When the brass at Gotham-based Def Jam Records decided to throw a party for two of their most recent hip-hop success stories — Queens native Ja Rule and Atlanta’s Ludacris — they couldn’t resist celebrating their good fortune in Los Angeles, providing just another not-so-subtle reminder that East Coast rap records continue to outperform their Left Coast counterparts.
At the very sold out and VIP-heavy House of Blues Tuesday — anybody who’s anybody is in town for the Soul Train Awards — the two headlining rappers, with help from plenty of guest vocalists, offered uneven and short sets that concentrated on their many hits but failed to prove that either of them has the skills to sustain truly meaningful careers.
Ludacris — who records for Def Jam South — has been featured on a number of high-profile collaborative singles over the last year; however, when the HOB stage lights shined on him, he was less than impressive, with weak content, monochromatic vocal delivery and an overall uninspired perf.
He vocalized enthusiastically on how much he loves money, women, guns and weed, but he failed to justify his mega-sales with anything resembling originality or true insight, and he was unable to sustain the crowd’s enthusiasm throughout his entire set. He received a plaque from Def Jam at gig’s end boasting of sales of more than 5 million copies of his “Word of Mouf” disc.
Ja Rule, sporting his trademark black head bandana, was more engaging in his closing turn by virtue of his exceedingly magnetic personality and distinctive deep voice — though he too suffers from a lack of significant lyrical material. “Livin’ It Up,” from his 2001 hit album “Pain Is Love,” was a smart and raucous opening number that finally set the house in motion, although Ja Rule’s vocal flow wasn’t always that impressive.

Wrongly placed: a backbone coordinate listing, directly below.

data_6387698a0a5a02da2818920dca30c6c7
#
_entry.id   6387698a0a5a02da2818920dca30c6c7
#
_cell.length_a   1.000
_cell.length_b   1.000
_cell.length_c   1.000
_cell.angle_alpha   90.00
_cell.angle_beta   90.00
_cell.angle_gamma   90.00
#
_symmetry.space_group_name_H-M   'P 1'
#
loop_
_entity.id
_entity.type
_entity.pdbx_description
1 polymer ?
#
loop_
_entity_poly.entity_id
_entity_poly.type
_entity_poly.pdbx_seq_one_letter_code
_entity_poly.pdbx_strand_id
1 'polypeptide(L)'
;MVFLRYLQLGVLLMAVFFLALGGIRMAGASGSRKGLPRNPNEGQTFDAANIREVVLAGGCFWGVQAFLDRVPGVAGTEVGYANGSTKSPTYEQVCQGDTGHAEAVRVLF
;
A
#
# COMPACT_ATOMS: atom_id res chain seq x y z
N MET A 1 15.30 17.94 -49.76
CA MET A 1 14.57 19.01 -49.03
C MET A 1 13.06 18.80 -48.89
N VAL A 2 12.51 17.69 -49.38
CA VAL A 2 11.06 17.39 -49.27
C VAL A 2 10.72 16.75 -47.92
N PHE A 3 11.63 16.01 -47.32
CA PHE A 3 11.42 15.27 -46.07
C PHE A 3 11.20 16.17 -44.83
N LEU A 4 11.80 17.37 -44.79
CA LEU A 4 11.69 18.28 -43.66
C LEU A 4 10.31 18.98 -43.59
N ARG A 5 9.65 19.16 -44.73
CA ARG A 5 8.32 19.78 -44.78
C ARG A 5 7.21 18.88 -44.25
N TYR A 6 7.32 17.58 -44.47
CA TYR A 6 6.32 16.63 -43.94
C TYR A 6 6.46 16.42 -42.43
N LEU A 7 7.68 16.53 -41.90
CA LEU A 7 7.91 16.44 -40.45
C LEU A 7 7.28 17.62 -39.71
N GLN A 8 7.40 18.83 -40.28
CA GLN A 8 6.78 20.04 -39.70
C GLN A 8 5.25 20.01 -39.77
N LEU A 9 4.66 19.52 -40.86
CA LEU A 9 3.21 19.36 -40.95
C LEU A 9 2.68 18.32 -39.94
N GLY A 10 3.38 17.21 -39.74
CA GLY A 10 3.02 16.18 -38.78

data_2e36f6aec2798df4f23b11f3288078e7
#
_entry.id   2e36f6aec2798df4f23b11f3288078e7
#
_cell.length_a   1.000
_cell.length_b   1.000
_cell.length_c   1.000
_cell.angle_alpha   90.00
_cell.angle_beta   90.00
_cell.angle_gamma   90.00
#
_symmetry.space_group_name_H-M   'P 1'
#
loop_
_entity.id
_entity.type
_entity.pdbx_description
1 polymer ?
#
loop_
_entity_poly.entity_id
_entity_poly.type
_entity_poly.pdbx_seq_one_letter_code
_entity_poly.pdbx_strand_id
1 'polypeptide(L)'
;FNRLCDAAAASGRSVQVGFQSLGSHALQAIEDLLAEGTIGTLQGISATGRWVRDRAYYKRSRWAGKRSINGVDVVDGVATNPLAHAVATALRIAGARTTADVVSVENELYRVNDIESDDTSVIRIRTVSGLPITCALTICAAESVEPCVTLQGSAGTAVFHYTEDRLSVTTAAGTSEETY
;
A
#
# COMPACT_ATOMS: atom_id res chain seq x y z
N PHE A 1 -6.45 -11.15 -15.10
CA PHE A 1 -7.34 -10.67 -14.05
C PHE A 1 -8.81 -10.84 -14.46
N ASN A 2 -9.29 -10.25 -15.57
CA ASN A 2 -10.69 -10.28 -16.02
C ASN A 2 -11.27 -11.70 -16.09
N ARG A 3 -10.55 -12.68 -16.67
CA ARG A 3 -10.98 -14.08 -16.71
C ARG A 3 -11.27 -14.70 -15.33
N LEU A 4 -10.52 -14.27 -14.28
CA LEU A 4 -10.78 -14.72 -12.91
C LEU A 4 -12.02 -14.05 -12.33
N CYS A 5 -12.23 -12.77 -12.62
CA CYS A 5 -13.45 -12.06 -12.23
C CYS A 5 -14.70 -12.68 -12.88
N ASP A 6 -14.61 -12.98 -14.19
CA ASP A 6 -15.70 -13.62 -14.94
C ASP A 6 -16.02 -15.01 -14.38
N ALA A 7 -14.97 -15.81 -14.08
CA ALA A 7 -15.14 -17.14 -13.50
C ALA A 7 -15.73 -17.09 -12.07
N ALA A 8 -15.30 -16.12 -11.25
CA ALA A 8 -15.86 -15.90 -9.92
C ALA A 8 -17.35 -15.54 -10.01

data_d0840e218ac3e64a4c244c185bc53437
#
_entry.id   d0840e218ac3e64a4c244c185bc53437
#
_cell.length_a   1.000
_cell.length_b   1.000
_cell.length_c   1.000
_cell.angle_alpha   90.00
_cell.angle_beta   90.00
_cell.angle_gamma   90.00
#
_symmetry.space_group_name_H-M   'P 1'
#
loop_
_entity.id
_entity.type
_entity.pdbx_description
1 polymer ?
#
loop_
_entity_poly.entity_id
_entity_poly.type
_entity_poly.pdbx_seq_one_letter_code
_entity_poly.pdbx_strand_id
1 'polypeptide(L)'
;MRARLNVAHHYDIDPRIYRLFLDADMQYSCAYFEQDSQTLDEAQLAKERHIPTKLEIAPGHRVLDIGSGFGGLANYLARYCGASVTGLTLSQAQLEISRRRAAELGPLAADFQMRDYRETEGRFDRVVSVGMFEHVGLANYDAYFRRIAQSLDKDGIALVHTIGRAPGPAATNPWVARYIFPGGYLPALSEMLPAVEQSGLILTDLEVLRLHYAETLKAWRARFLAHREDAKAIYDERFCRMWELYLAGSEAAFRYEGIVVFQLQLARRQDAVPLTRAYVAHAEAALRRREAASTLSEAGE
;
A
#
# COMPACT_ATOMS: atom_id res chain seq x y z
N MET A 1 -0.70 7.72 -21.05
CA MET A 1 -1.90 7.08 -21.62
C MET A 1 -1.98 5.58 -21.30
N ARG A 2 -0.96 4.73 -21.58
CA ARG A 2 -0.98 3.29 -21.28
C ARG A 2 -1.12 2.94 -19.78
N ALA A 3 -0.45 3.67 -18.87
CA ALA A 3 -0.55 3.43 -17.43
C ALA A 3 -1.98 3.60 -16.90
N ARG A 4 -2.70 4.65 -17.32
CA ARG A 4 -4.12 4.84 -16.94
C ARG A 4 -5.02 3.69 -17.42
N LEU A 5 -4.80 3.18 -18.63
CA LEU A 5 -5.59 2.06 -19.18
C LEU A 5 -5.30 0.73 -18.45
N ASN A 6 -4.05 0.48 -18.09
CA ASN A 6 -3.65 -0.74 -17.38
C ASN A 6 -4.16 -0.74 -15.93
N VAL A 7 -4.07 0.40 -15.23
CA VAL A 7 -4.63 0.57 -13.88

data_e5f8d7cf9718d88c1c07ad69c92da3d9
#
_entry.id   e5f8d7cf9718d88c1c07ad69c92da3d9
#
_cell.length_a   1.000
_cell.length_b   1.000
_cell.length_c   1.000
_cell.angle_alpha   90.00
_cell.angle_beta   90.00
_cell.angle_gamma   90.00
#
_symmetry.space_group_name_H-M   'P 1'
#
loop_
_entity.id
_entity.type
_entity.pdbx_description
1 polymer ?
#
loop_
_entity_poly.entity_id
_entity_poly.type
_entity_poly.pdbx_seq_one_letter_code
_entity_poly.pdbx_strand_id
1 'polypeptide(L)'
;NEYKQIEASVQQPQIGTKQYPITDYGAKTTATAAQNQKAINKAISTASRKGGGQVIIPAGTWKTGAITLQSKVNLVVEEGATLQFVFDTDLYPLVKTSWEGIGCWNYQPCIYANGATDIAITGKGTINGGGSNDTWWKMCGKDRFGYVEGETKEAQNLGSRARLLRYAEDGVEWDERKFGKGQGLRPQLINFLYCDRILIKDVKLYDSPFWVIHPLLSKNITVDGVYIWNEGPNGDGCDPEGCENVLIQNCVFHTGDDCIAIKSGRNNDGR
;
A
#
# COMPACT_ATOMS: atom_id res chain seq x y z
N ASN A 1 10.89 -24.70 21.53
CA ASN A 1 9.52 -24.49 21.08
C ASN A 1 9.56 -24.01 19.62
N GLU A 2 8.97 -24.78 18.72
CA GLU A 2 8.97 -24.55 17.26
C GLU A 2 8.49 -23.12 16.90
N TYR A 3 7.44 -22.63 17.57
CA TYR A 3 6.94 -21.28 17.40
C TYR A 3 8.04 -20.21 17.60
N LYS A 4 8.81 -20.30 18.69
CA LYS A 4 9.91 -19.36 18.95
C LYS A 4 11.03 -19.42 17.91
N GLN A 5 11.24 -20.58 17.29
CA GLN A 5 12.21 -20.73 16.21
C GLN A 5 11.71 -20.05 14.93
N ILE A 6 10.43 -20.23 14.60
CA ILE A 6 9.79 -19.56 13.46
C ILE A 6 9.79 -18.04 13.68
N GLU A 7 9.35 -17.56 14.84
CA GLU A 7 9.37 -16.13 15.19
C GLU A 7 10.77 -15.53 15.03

Highlight of the set was a duet with Ashanti on the popular track “Always on Time.”
Disappointing was the closing tease version of the 1999 track “It’s Murda” as Ja Rule was handed an award for selling more than 7 million copies of “Pain Is Love.” He then ran off the stage as his entourage baited the crowd.
A short opening slot featured such performers as Beanie Sigel, the Roc and Freeway doing tracks from the “State Property” (Roc-A-Fella Records) soundtrack, including the hit “Roc the Mic.” Rapper and Roc-A-Fella co-CEO Jay-Z, accompanied by no less than four bodyguards, took the stage as well, but despite being egged on by the rowdy aud, he didn’t perform but simply strutted around.